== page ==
Proverbs 3:7 Do not be wise in your own eyes; fear the Lord and shun evil.
We are nearing completion of a Circling Series on Truth. Before we finish that Series with Part IV of IV next week, I want to note that there’s an unbreakable analytical link between truth, freedom, morality, reality, and trust. Obviously, these ideas are connected, but they don’t mean the same thing. Notice that each word fits cleanly within one of our eight Worldview Pillars.
(If interested, please see the link to the post at the end of the prior paragraph on Worldview Pillars. To align each word with its Pillar: truth/Truth, freedom/Governance, morality/Morality, reality/World, trust/Human Being). This post will demonstrate how the eight pillars work together in praxis.)
Praxis Circle has commented on truth and freedom in various ways many times in the past, and we will continue to do so because of its vital importance in working through today’s national troubles. As suggested, Truth bears directly on Governance.
The USA cannot survive without the twin foundations of truth and freedom, supported by the courage of citizens to support them. Our Constitution, including the Bill of Rights (particularly the First Amendment), defines America’s governance. The Declaration of Independence outlines the American Way or Creed: “We hold these truths to be self-evident, that all men are created equal, that they are endowed by their Creator with certain unalienable Rights, that among these are Life, Liberty and the pursuit of Happiness.”
If the American Way isn’t taught properly at home, in K-12, and in our universities, it will be lost. The consequence would be America as we know it will disappear. I know of no national model proven to work for a country this size that’s better than the one endowed by our Founders. Not even close.
The American Way is currently under severe attack in our “elite” universities.
We need more adults in the room to secure balance and restore lawful order. Truth and freedom are rapidly dwindling.
The Relationship between Truth and Freedom
Here is one of the best summaries of the relationship between truth, freedom, morality, reality, and trust I have found. (Morality is implied in the word “humane.”):
“Truthfulness” is one more invisible fiber that holds people together in humane community. When we cannot assume that people communicating with us are truthful, we cannot live with them in trust that they will respect our right to freedom to respond to reality. If we cannot trust each other to respect this basic right, we have lost our chance to be humane together in God’s manner . . . Speak the truth, be the truth, for your truth sets others free.” Mere Morality: What God Expects from Ordinary People by Lewis Smedes, page 237 (1989)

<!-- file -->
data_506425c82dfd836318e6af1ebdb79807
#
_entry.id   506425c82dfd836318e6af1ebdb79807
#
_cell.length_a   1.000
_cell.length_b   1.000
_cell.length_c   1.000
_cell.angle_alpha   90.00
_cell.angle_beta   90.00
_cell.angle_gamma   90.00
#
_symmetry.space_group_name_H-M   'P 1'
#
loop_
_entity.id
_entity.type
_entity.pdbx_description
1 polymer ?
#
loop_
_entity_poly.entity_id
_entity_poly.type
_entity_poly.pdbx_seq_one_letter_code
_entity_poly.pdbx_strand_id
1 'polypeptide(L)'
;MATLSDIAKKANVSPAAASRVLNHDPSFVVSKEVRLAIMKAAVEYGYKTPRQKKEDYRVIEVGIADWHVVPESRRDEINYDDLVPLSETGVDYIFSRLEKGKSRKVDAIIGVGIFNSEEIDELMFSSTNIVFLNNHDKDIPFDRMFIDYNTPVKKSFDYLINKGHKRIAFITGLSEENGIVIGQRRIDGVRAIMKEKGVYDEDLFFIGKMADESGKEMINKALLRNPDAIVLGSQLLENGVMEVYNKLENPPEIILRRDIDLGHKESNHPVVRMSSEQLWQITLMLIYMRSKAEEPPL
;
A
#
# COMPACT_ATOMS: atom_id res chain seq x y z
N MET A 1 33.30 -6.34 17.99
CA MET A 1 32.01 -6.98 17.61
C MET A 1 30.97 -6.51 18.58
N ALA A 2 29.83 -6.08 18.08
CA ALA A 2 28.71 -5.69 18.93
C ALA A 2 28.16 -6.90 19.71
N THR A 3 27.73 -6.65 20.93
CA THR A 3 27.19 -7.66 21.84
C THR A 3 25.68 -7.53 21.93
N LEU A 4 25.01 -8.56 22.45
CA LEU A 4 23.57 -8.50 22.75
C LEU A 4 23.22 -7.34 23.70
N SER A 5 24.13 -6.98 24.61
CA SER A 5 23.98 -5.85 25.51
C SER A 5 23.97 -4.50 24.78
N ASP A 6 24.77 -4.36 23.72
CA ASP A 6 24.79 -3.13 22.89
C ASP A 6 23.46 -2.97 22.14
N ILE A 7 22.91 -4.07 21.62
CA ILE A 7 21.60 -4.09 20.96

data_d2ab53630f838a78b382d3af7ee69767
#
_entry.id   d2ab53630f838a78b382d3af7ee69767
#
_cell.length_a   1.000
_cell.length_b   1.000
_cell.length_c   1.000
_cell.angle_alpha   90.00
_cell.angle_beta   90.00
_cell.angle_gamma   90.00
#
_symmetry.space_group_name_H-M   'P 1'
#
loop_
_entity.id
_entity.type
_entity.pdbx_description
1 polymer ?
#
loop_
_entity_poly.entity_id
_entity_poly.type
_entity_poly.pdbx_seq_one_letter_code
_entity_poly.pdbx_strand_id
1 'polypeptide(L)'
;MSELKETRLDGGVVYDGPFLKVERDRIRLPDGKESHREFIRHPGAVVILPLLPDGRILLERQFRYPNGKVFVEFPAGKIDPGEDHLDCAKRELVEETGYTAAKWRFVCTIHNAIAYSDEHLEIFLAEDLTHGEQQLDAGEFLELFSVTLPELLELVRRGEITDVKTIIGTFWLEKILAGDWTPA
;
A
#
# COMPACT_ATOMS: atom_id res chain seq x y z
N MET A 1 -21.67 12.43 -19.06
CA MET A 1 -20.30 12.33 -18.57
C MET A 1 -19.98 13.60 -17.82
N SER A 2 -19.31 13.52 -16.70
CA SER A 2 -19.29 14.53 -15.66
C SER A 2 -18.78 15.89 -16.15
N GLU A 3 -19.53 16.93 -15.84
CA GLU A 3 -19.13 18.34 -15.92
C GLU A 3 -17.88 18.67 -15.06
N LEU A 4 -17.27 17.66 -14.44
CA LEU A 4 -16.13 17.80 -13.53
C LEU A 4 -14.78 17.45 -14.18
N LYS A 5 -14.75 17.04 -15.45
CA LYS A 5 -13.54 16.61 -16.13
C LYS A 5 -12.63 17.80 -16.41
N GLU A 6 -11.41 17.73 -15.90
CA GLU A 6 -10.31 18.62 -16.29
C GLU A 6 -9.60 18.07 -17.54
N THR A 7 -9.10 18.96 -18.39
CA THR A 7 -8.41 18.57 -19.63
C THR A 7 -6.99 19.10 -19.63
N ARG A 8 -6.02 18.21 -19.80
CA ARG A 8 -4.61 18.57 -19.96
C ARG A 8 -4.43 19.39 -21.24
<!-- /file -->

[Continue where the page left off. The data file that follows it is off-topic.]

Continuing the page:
Why does the West (particularly America) seem to be only country in the world so concerned with freedom? Some say Americans are obsessed with it.
Almost certainly the answer is that American social freedom and its guarantee of individual liberty arose out of Christendom’s perceived duty to offer fellow human beings the conditions God has given us. Europe and North America required many centuries for this incite to take hold and prove itself broadly.
It’s the freedom to be human; the freedom to strive to be as much like God as possible through virtue. And to do this with gratitude and worship. This is our yearned for nature. Without such freedom, we die a bit each day.
It’s not anything like “individualism.” No, not at all. It never has been. (This has always been merely the opposition’s talking point.)
Instead, it’s a duty early Americans freely accepted. A covenant entered in to. It’s what we believed we were fighting for in every major war. Rights are nothing without corresponding duties to protect them. Duties first; rights a distant second. It’s the positive freedom to do what we ought, not negative freedom to do anything we want. Freedom cannot operate without truth, and vice versa. There is no truth without freedom, no freedom without morality directly connected to reality, and no freedom without trust among humans.